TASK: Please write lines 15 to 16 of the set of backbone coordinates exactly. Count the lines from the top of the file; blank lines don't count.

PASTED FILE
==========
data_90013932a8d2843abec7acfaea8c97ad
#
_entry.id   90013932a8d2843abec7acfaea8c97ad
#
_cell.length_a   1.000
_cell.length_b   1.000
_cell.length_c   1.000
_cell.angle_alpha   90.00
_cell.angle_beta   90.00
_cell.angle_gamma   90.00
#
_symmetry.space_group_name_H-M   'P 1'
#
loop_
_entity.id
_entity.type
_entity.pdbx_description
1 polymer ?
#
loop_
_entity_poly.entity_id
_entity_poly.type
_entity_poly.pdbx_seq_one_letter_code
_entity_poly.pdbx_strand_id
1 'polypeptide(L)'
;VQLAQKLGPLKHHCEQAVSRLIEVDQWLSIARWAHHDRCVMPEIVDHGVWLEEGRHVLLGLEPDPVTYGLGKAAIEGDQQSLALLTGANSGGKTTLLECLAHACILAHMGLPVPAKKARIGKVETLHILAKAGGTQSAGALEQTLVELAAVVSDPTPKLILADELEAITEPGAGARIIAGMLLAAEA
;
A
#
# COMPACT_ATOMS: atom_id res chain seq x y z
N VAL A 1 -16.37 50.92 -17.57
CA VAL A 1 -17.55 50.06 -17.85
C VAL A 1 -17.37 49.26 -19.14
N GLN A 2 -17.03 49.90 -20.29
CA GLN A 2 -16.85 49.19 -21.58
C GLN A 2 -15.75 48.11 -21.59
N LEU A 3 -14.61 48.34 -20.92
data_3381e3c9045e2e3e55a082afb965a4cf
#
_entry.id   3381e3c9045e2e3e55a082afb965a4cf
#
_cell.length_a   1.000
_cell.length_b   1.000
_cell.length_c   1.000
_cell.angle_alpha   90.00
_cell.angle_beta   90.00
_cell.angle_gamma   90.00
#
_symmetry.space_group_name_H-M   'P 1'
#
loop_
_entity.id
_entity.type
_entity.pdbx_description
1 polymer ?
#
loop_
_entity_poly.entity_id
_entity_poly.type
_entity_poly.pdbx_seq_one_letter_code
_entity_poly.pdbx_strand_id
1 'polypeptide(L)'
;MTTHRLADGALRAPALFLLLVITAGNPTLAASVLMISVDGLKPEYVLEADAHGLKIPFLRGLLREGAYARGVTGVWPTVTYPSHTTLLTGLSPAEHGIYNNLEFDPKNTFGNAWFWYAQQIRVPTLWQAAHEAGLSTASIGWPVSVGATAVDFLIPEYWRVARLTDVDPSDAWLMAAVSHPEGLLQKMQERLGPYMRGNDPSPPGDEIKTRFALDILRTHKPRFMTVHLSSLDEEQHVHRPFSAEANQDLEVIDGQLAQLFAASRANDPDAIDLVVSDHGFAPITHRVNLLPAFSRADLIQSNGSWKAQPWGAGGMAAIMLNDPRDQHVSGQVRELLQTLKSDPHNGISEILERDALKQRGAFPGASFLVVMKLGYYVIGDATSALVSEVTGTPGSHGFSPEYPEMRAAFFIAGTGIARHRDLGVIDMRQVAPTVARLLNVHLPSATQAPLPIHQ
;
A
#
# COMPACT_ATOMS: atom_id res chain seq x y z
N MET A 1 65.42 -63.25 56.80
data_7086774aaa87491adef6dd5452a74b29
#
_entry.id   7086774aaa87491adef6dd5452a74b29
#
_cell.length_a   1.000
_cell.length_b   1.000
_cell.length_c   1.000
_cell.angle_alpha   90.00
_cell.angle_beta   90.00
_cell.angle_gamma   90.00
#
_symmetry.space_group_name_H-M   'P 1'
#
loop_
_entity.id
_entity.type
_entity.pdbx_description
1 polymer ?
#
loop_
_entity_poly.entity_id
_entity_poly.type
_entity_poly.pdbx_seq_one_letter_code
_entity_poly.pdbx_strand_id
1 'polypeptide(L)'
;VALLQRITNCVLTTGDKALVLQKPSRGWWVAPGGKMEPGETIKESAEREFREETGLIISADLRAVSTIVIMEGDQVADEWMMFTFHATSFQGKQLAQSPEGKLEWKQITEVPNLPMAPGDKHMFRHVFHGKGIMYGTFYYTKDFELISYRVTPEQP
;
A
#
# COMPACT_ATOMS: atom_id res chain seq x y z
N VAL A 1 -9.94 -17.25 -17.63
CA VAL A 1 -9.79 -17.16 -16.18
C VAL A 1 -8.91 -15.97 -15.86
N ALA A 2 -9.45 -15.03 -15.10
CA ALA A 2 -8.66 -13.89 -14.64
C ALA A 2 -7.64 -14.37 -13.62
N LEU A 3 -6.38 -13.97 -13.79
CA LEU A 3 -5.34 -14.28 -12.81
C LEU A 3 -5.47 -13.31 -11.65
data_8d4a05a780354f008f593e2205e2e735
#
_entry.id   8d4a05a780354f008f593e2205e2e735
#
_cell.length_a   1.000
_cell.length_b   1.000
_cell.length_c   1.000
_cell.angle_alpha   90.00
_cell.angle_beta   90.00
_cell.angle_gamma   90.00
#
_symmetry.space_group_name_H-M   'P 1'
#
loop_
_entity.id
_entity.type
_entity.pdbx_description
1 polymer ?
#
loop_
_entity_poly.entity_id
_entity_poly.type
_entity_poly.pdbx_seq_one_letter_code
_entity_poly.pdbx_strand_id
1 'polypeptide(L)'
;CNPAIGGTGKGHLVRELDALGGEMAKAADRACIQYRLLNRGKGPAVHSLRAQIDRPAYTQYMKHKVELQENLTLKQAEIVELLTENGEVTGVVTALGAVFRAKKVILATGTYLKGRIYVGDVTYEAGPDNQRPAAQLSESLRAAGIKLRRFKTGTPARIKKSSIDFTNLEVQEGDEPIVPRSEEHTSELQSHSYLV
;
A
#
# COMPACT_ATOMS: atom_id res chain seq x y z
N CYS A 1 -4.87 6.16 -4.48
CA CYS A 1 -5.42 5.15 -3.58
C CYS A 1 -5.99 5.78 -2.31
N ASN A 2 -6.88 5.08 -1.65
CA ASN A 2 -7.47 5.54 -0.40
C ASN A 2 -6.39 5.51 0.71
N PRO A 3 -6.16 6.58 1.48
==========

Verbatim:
_entity.id
_entity.type